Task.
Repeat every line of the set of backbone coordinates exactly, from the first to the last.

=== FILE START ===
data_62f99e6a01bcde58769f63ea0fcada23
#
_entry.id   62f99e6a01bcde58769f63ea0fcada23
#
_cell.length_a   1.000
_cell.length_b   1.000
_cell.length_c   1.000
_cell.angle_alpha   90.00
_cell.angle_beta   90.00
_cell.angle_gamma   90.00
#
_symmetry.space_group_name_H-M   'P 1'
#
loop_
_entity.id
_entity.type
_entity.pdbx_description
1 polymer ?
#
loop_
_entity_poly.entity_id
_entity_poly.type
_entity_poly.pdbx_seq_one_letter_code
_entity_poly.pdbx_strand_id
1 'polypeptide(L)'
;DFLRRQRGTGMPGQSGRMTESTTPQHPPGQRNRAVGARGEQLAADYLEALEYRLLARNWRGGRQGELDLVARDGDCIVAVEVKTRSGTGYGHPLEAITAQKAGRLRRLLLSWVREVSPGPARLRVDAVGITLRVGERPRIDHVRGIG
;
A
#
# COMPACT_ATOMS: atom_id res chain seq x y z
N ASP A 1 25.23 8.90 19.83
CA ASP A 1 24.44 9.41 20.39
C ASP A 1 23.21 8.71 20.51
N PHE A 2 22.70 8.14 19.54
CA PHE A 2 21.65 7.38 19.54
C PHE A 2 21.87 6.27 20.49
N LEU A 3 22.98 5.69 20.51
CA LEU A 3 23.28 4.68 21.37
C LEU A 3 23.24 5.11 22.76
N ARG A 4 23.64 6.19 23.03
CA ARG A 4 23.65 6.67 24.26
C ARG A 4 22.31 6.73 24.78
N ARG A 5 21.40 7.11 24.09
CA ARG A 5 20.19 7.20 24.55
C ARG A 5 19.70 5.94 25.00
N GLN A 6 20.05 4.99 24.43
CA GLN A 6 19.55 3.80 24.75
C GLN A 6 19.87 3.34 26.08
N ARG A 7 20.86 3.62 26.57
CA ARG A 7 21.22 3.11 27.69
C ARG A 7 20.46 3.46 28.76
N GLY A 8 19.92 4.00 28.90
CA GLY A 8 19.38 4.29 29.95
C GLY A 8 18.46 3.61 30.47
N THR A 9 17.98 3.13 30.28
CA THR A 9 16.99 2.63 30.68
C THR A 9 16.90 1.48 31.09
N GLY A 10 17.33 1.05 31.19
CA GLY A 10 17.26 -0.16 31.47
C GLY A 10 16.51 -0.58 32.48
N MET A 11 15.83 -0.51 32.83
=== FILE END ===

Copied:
data_62f99e6a01bcde58769f63ea0fcada23
#
_entry.id   62f99e6a01bcde58769f63ea0fcada23
#
_cell.length_a   1.000
_cell.length_b   1.000
_cell.length_c   1.000
_cell.angle_alpha   90.00
_cell.angle_beta   90.00
_cell.angle_gamma   90.00
#
_symmetry.space_group_name_H-M   'P 1'
#
loop_
_entity.id
_entity.type
_entity.pdbx_description
1 polymer ?
#
loop_
_entity_poly.entity_id
_entity_poly.type
_entity_poly.pdbx_seq_one_letter_code
_entity_poly.pdbx_strand_id
1 'polypeptide(L)'
;DFLRRQRGTGMPGQSGRMTESTTPQHPPGQRNRAVGARGEQLAADYLEALEYRLLARNWRGGRQGELDLVARDGDCIVAVEVKTRSGTGYGHPLEAITAQKAGRLRRLLLSWVREVSPGPARLRVDAVGITLRVGERPRIDHVRGIG
;
A
#
# COMPACT_ATOMS: atom_id res chain seq x y z
N ASP A 1 25.23 8.90 19.83
CA ASP A 1 24.44 9.41 20.39
C ASP A 1 23.21 8.71 20.51
N PHE A 2 22.70 8.14 19.54
CA PHE A 2 21.65 7.38 19.54
C PHE A 2 21.87 6.27 20.49
N LEU A 3 22.98 5.69 20.51
CA LEU A 3 23.28 4.68 21.37
C LEU A 3 23.24 5.11 22.76
N ARG A 4 23.64 6.19 23.03
CA ARG A 4 23.65 6.67 24.26
C ARG A 4 22.31 6.73 24.78
N ARG A 5 21.40 7.11 24.09
CA ARG A 5 20.19 7.20 24.55
C ARG A 5 19.70 5.94 25.00
N GLN A 6 20.05 4.99 24.43
CA GLN A 6 19.55 3.80 24.75
C GLN A 6 19.87 3.34 26.08
N ARG A 7 20.86 3.62 26.57
CA ARG A 7 21.22 3.11 27.69
C ARG A 7 20.46 3.46 28.76
N GLY A 8 19.92 4.00 28.90
CA GLY A 8 19.38 4.29 29.95
C GLY A 8 18.46 3.61 30.47
N THR A 9 17.98 3.13 30.28
CA THR A 9 16.99 2.63 30.68
C THR A 9 16.90 1.48 31.09
N GLY A 10 17.33 1.05 31.19
CA GLY A 10 17.26 -0.16 31.47
C GLY A 10 16.51 -0.58 32.48
N MET A 11 15.83 -0.51 32.83